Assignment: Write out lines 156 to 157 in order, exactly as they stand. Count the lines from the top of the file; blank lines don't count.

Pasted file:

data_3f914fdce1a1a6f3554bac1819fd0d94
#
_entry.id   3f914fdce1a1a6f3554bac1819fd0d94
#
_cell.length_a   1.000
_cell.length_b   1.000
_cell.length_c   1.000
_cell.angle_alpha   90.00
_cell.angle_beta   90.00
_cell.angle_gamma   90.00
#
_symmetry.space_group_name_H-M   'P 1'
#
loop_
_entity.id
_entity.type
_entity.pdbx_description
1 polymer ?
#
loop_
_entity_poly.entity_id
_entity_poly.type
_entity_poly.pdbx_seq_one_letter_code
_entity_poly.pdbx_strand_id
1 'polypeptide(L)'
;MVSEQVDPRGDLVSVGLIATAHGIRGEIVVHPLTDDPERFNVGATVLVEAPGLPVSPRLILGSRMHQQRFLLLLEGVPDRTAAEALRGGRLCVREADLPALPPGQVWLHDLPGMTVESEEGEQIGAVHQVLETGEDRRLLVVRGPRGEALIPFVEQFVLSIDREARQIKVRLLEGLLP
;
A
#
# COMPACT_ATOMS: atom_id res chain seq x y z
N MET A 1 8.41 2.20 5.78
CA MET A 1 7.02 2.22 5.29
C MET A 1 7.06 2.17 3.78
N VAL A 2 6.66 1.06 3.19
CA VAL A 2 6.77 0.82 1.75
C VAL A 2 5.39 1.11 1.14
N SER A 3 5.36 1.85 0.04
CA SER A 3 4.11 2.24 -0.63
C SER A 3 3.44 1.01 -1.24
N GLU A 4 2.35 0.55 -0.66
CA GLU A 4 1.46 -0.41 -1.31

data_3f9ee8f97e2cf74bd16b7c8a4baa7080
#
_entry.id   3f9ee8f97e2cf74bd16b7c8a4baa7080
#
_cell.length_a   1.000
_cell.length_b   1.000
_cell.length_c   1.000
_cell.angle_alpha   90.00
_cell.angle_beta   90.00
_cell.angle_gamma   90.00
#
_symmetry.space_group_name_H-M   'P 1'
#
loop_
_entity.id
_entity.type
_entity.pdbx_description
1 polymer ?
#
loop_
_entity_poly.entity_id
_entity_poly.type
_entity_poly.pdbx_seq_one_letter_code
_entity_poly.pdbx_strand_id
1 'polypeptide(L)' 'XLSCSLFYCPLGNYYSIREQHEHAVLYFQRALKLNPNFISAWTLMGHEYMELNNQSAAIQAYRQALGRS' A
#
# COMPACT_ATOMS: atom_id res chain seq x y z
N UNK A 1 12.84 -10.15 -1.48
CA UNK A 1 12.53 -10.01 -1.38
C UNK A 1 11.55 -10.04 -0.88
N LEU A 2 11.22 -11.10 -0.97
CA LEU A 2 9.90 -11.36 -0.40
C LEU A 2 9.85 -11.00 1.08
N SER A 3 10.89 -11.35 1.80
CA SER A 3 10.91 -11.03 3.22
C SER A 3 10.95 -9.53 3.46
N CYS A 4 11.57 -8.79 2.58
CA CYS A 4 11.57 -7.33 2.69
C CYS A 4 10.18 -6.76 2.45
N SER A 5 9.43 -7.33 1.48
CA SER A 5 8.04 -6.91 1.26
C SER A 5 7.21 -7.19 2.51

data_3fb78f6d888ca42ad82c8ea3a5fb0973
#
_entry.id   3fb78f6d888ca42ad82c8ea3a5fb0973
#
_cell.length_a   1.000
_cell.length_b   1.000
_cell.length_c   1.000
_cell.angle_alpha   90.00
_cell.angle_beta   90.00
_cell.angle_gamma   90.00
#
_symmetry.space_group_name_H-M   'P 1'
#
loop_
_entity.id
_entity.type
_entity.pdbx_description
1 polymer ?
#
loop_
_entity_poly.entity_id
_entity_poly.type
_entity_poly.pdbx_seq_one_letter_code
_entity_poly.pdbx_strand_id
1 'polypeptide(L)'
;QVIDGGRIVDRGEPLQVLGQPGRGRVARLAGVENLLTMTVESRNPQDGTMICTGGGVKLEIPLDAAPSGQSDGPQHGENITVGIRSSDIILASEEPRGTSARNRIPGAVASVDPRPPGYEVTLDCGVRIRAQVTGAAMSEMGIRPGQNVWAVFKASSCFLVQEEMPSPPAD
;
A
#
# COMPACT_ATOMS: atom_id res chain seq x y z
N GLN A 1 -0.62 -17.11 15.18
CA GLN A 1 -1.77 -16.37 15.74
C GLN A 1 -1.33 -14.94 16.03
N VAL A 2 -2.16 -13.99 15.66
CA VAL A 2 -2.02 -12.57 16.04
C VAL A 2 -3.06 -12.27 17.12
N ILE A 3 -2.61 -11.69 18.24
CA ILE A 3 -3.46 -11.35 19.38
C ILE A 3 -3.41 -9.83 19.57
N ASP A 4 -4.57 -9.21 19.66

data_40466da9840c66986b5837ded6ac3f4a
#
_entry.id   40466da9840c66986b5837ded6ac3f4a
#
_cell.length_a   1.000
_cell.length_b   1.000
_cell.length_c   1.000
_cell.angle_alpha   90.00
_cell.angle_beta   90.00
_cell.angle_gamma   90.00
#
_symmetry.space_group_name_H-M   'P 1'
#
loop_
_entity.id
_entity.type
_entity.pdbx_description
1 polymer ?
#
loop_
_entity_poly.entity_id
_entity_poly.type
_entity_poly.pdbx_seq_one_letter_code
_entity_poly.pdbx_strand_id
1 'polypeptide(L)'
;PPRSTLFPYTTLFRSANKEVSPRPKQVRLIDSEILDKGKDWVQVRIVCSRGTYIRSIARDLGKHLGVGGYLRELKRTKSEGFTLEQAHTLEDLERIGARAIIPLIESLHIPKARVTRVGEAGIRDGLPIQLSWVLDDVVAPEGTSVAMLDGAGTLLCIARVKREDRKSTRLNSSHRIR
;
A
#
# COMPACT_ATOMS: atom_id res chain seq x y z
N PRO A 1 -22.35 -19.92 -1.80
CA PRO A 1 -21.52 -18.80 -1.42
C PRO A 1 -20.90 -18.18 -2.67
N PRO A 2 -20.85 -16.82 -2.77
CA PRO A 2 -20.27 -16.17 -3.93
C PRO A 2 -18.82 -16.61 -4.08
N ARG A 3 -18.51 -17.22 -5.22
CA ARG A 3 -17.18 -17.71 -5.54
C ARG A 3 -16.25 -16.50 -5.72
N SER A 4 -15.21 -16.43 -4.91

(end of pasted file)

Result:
C PRO A 1 -20.90 -18.18 -2.67
N PRO A 2 -20.85 -16.82 -2.77